Last Night, I Saw it Before My Eyes, Her Girl Ripped Out of Her Heart & It Broke Mine Into Pieces

Last night I literally witnessed the loss of a girl. I saw her dissipate before my very eyes and it ripped my heart out. Worse yet, the little girl who was seeing her innocence, passion and purpose in life ripped away- was just ten years old and my daughter, Paris. 

As the founder of the Get Your Girl Back movement, I know what it’s like to lose my girl, trust me; I speak from experience. I can’t begin to describe the feeling of seeing it happen to another person, particularly someone you love- it’s indescribable. While difficult to write about it is my hope that you will become aware of what this movement is really about and be able to help both women and girls understand who their girl is, her power, and how important it is to FIGHT for her at all cost because once you lose her you have to fight like hell to get her back!

There She Goes…

Paris is a competitive gymnast and has been for the past four years (and has been in gymnastics since the age of four). She spends 15 hours a week at the gym, works her tail off and is not what some might call a natural. She has to fight for every win, confront her fears weekly, and work twice as hard at her skills as the girls with natural ability. Yet she pushes through. Paris just ended her competition season and improved at every meet. Excited the season was over, she was just starting to work on new skills, challenge herself and talked every day of the new things she was doing and how empowering it was to grow in her gymnastic levels and move up with the big girls. 

Then six words stole her girl. One of her coaches walked up to her and said, “You’re not going to Optionals ” which is the next level. Paris was stunned.  Told to go practice with the young girls, a level down, she was completely humiliated as her peers stood by and watched. She didn’t know what was going on or why she was being moved. There was no explanation, no curiosity of pulling her aside or talking to her about what was happening.  She walked out of the gym crying like I’ve never seen and struggling to breathe. She said she was sick but I knew something was up. I hugged her and asked if someone said something mean to her. After some prodding she opened up and told me what happened. I’ve never, in ten years, seen Paris cry so hard. She was broken, humiliated, isolated from her friends, and worst of all? She didn’t even know why.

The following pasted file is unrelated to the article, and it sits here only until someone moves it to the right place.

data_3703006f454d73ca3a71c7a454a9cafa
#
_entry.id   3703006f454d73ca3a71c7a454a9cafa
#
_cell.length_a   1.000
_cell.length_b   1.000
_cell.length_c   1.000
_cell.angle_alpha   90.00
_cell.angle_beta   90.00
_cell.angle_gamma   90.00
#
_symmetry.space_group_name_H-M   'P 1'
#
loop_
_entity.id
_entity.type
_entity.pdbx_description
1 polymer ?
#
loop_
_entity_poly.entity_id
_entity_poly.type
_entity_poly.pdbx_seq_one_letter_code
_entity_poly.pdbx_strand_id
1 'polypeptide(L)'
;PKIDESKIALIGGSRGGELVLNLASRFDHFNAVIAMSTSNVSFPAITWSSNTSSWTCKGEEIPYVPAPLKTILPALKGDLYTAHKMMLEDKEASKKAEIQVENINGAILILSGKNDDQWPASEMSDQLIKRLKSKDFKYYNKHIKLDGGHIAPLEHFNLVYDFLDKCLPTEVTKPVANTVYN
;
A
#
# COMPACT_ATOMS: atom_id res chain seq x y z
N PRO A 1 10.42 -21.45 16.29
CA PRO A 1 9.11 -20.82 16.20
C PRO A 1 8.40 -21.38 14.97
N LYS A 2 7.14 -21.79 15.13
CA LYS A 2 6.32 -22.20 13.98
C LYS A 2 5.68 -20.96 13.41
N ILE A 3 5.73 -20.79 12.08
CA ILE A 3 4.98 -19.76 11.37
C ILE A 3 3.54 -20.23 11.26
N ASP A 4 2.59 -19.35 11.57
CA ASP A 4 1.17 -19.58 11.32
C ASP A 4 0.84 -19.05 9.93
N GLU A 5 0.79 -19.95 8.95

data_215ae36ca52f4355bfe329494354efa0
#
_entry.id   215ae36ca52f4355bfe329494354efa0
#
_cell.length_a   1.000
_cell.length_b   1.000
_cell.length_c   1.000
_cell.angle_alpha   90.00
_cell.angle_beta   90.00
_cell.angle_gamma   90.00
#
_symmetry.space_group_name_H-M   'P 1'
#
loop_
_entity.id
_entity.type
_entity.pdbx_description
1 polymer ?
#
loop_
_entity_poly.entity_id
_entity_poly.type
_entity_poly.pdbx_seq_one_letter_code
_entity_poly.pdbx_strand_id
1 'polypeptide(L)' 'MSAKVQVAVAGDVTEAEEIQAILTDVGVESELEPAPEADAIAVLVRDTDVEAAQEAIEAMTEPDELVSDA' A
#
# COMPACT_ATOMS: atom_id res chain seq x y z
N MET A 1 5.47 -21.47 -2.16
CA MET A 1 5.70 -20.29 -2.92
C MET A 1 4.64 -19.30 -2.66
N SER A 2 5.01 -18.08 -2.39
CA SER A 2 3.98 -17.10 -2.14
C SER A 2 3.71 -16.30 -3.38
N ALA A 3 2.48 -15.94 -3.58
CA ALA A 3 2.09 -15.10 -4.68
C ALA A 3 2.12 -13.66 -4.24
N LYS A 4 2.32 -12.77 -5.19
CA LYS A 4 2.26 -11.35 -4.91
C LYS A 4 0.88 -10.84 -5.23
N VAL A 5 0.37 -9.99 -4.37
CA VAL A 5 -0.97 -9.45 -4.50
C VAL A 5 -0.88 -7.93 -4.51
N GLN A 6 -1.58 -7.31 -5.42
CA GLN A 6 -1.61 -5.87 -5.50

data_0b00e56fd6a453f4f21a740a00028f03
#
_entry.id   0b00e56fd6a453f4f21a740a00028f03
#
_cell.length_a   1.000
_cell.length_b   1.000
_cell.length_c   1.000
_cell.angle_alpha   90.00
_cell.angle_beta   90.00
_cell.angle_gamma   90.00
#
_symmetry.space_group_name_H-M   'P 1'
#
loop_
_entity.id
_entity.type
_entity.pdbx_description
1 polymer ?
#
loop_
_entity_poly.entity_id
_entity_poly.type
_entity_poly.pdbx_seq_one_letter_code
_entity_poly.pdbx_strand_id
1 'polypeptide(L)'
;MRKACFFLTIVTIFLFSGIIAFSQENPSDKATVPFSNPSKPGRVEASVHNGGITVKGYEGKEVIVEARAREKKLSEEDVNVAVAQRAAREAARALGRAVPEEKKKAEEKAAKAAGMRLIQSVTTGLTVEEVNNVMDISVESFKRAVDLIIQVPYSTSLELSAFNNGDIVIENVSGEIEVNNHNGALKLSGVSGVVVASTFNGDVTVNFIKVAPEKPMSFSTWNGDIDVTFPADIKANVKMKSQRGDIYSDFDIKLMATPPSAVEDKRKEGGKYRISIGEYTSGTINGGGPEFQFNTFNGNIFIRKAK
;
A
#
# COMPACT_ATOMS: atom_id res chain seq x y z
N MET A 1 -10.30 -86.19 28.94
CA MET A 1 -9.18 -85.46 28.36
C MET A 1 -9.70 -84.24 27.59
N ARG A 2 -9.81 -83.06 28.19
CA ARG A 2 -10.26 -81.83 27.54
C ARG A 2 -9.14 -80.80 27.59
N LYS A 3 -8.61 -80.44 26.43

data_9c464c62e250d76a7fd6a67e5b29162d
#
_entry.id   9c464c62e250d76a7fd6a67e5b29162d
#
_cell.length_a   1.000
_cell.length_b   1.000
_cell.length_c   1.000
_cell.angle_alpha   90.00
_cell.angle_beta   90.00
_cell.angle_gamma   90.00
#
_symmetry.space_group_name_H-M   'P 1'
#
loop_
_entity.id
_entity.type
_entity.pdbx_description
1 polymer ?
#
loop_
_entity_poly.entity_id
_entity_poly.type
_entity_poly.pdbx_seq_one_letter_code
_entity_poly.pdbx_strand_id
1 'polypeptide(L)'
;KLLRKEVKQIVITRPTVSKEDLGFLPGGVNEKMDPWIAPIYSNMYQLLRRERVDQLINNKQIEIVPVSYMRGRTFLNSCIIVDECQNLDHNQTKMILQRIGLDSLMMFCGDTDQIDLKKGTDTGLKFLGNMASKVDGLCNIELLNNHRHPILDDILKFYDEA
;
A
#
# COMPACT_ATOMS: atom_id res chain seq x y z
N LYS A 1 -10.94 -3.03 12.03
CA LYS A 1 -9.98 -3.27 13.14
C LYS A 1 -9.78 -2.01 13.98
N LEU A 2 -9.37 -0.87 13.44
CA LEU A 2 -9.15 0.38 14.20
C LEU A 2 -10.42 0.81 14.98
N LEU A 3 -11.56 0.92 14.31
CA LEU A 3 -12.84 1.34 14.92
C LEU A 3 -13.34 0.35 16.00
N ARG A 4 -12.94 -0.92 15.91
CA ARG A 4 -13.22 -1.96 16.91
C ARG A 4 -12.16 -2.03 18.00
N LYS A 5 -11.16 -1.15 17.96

Paris, finding comfort and unconditional love with Winter.

You Just Lost a Piece of Your Girl

I counseled Paris the best I knew how and then I told her, “Paris, I hate to tell you this but you just lost a part of your girl (she is crazy about this movement but I don’t think really got it until last night). I’m sorry. I wish this didn’t happen but it did and it will happen more often as you get older. What you must do is decide right now who you are, what you are made of and how you will respond.” Let’s be honest, I was dying inside. 

Paris is ten; so far I’ve seen her lose a bit of her girl on two occasions with this being the worse. What blows my mind is how young it starts, and the weapon most often used: Words, cast by others, that steal our confidence and belief in our abilities. 

How old are you? Can you remember when you first began to lose your girl? Did it happen all at once or over time, bit… by bit… by bit? Guess what? It’s time to fight for your girl because she is there inside you waiting to come back.

This movement was created to remind you of your girl, to help you understand who she was and where she went. Together we can prevent any further loss of your girl, as well as help your daughters, nieces, and dear friends keep from losing theirs.  If you are brave, please share on my blog, your memory so we can all better understand, unite, and deal with this loss and then put on our boxing gloves!  I would also love to share in future blogs as examples for our daughters.  On a personal note, if you know me, PLEASE do not mention this experience to your child if a friend of my daughter’s or speak of in front of her. I am using this experience, even though very difficult, to teach and help you and the girls you love. At the end of the day Paris is a superhero- she will put on her armor and fight back, because that is who she is and as a result she will grow stronger. The same holds true for you.  PLEASE WATCH LATER TODAY FOR MY FIRST EVER BLOG, WRITTEN FOR YOUR DAUGHTER OR NIECE. I WILL DEDICATE ONE PER WEEK GOING FORWARD.  If you’d like to get the daily blog post by email, sign up at If you’re reading this post through the daily email and want to become an Ambassador for Get Your Girl Back, where I’ll ask for help from you from time to time, email me at and I’ll share what we are up to. 

Written by Traci Bild, Founder of the Get Your Girl Back movement & expert on Women’s Issues

14 thoughts on “Last Night, I Saw it Before My Eyes, Her Girl Ripped Out of Her Heart & It Broke Mine Into Pieces

  1. January 29, 2014 at 1:14 pm

    So sorry that happened. So glad she had her girl till 10, and that she has you. So aware that part of getting our girls back is standing up to bully coaches. Don’t know how you will proceed with that, but I hope you’ll let that person know how cruelly the bad news was delivered, multiplying its impact.